Tragic News: 3-Year-Old Girl Dies From Flu Complications

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A 3-year-old Indiana girl died on Monday morning of pneumonia, a complication from having the flu.

Delaware County Coroner Scott Hahn said that the child tested positive for influenza A.

The girl has been identified as Alivia Viellieux.

She would have turned 4 next month.

“My heart goes out to the family. I mean that about makes me want to cry every time I hear something like that. No family should ever have to go through that,” said Roxane Brady, a Muncie mother of two.

The girl died at home after previously being hospitalized, the coroner said. The official cause of death will be released after an autopsy is completed.

Doctors say they are seeing more and more cases of the flu.

“It just takes a sneeze, cough, touching, touching a handle somebody else who is infected touched, so very contagious,” said Dr. Bianca Maya, a pediatrician at Meridian Health Services.

Many parents say they are doing all they can to protect their kids from the flu.

“I do disinfectant wipes. I make sure that they wash their hands constantly. I keep on top of them, make sure that I disinfect the bathroom constantly, even the kitchen counters. Everything that I can do to keep everything clean,” Brady said.

Sometimes it’s not enough, though.

Doctors said that if your child gets the flu, you should watch for signs of pneumonia.

“Any child who is acutely ill and is very fatigued and not taking fluids in or not responding normally, or any child who has difficulty breathing normally… In addition, any child that seems to be worsening after the first two or three days is always one that you should take a look at,” said Dr. Michael Burt, a pediatrician at Meridian Health Services.

Doctors also noted it is not too late to get a flu shot if you haven’t already.

There were 167 reported flu-associated deaths in Indiana alone this season, according to a report that recorded up through Feb. 3.

The U.S. Centers for Disease Control and Prevention has estimated in its latest numbers that the flu is killing 4,000 people per week, meaning 1 in 10 U.S. deaths are caused by the flu.

ALERT: Aggressive Flu Epidemic Is Set To Strike Twice This Season

This season, the flu has caused the death of more than 50 children and the virus shows no signs of slowing down.

The CDC says that doctors have never seen this many patients come to the emergency room with the flu.

To date, there have been 14,676 hospitalizations and counting.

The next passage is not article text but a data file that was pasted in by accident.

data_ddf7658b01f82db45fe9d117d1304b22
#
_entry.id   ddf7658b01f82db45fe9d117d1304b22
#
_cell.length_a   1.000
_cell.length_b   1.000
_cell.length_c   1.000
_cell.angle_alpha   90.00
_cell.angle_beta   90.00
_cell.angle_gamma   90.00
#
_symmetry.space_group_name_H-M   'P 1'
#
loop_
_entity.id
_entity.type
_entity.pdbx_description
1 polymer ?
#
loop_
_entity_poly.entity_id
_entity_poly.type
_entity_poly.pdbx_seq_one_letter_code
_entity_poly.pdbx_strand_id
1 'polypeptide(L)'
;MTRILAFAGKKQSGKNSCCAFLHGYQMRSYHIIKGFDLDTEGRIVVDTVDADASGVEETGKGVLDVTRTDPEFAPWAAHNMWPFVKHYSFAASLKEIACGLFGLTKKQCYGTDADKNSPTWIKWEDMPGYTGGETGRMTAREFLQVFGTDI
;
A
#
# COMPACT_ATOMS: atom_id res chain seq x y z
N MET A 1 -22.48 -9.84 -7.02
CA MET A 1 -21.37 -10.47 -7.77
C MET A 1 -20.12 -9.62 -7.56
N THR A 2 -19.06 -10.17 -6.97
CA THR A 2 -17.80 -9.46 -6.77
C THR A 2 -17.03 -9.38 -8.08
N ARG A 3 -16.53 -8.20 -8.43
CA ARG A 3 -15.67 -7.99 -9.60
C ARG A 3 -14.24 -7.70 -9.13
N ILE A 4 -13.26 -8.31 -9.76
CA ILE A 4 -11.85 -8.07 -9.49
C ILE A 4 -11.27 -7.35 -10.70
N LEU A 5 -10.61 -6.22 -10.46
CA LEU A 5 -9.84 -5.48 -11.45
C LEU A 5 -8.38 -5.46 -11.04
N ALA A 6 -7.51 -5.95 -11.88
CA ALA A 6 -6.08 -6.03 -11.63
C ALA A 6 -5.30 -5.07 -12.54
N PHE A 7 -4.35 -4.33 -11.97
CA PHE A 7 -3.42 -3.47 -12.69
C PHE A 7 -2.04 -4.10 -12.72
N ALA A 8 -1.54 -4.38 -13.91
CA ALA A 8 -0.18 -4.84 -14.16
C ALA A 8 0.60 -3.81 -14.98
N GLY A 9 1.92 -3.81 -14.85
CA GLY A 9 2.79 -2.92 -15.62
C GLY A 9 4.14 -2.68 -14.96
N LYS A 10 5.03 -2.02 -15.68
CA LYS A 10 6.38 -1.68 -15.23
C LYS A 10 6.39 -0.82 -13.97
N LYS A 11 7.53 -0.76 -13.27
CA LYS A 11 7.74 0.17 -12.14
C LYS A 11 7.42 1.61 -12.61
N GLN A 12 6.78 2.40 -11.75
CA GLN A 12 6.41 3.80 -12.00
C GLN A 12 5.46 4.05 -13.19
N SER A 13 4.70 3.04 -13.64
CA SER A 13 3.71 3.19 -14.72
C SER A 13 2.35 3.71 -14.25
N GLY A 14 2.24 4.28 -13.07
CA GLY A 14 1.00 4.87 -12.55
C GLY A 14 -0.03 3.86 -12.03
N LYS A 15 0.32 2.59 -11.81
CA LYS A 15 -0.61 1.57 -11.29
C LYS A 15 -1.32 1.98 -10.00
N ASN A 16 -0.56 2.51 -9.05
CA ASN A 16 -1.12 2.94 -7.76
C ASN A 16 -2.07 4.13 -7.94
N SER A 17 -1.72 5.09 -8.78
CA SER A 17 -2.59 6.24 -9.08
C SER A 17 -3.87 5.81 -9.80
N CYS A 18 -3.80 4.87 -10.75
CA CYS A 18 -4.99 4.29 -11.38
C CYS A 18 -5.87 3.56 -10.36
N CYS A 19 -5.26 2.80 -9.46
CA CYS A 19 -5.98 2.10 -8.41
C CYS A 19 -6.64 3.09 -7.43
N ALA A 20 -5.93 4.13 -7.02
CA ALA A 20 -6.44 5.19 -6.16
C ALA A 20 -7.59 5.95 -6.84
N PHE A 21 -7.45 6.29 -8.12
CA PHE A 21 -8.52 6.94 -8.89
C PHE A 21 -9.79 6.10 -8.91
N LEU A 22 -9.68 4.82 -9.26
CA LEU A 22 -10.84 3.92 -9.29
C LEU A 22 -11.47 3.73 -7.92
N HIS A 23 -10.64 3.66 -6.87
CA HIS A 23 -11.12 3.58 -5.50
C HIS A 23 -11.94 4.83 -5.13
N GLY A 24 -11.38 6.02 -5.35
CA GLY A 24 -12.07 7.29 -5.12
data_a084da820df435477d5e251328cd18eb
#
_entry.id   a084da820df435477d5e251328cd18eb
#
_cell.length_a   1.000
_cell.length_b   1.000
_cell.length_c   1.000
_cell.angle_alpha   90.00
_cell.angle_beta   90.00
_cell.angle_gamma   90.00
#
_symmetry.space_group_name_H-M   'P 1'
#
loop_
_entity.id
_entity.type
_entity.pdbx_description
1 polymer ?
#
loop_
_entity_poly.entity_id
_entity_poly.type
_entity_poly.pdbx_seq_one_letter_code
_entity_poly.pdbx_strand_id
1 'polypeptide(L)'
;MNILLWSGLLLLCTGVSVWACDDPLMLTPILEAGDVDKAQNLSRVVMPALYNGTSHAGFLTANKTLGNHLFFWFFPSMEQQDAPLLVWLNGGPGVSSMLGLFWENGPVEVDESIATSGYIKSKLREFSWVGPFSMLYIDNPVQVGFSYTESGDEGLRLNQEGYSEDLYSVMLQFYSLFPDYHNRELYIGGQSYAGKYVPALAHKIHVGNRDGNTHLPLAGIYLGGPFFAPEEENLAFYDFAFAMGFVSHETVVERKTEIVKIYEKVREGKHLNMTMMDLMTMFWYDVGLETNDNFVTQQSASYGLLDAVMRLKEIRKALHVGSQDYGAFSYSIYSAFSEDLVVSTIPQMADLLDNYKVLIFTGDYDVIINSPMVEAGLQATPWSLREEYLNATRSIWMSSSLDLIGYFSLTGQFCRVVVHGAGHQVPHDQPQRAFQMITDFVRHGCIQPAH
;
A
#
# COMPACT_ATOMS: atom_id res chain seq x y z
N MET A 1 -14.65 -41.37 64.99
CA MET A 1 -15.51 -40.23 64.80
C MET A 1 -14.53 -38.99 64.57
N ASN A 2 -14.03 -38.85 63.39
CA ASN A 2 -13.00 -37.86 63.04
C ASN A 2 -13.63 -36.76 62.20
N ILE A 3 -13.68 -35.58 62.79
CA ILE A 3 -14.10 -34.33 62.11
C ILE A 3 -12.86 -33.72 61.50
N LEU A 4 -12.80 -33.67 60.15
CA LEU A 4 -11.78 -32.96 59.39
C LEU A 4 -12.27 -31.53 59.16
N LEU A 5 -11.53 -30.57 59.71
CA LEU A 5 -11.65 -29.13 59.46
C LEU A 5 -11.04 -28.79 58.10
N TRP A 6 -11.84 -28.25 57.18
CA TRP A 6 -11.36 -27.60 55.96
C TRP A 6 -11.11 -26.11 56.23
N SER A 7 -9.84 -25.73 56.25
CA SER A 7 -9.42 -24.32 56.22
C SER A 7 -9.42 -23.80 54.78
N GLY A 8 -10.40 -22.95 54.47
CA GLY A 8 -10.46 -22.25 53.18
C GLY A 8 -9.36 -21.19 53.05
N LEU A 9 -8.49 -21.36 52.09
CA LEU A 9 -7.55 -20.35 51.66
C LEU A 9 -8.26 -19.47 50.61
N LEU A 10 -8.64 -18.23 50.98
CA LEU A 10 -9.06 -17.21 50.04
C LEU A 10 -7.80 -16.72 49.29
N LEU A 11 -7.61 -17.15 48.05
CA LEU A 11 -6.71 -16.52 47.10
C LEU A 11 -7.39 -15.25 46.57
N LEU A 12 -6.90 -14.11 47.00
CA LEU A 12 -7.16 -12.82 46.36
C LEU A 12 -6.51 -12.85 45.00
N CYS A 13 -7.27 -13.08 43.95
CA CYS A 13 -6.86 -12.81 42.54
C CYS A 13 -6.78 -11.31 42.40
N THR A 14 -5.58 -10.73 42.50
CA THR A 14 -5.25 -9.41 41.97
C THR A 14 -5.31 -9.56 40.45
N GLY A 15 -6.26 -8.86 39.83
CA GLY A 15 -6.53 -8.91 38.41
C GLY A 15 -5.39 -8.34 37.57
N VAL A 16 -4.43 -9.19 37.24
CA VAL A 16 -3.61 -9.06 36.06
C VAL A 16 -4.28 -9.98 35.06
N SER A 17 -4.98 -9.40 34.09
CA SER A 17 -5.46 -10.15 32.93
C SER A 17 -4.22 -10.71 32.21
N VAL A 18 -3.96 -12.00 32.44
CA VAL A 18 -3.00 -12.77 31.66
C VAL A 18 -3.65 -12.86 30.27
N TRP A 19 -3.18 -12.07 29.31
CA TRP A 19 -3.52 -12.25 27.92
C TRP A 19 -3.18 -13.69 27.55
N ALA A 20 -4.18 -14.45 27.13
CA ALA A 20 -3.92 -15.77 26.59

“We think we’re at the peak of this Influenza A right now, but again, I thought we were at a peak a few weeks ago and it just kept going up,” said University Hospitals Infectious Disease Dr. Claudia Hoyen.

Hoyen said that Influenza A typically hits people the hardest from December to February.

After that, comes Influenza B, which tends to circulate from March until May. The virus is entirely different, which means people who’ve already been sick with the flu this season can get sick all over again.

“Even patients who are coming into the hospital with Influenza A, if they haven’t had their vaccine, we’re really trying to make sure they’re getting their vaccine before they go home because the last thing we want is for them to come back to the hospital in a few months with a different strain of the flu,” Hoyen said.

The second time around, complications may be even worse, because the body is still recovering from the last time you had the flu.

“If you were to come down with the flu twice your risk for coming down with something like pneumonia might be increased, so you don’t want to take that chance,” Hoyen said.

According to the CDC, there are a few steps that people should follow this flu season:

  • Avoid close contact with people who are sick
  • Stay home when you are sick
  • Cover your mouth and nose when coughing or sneezing 
  • Wash your hands often with soap and water
  • Avoid touching your eyes, nose or mouth
  • Practice other good health habits, including disinfecting surfaces, getting plenty of sleep, being physically active and eating nutritious food

Hoyen said that the flu shot is still the best course of action.

Even if it doesn’t keep you from getting the flu, it can help your body recover almost twice as fast.

Doctors cannot predict how late the flu season will run this year, but, at this rate, they said it’s highly likely it’ll stick around until May.


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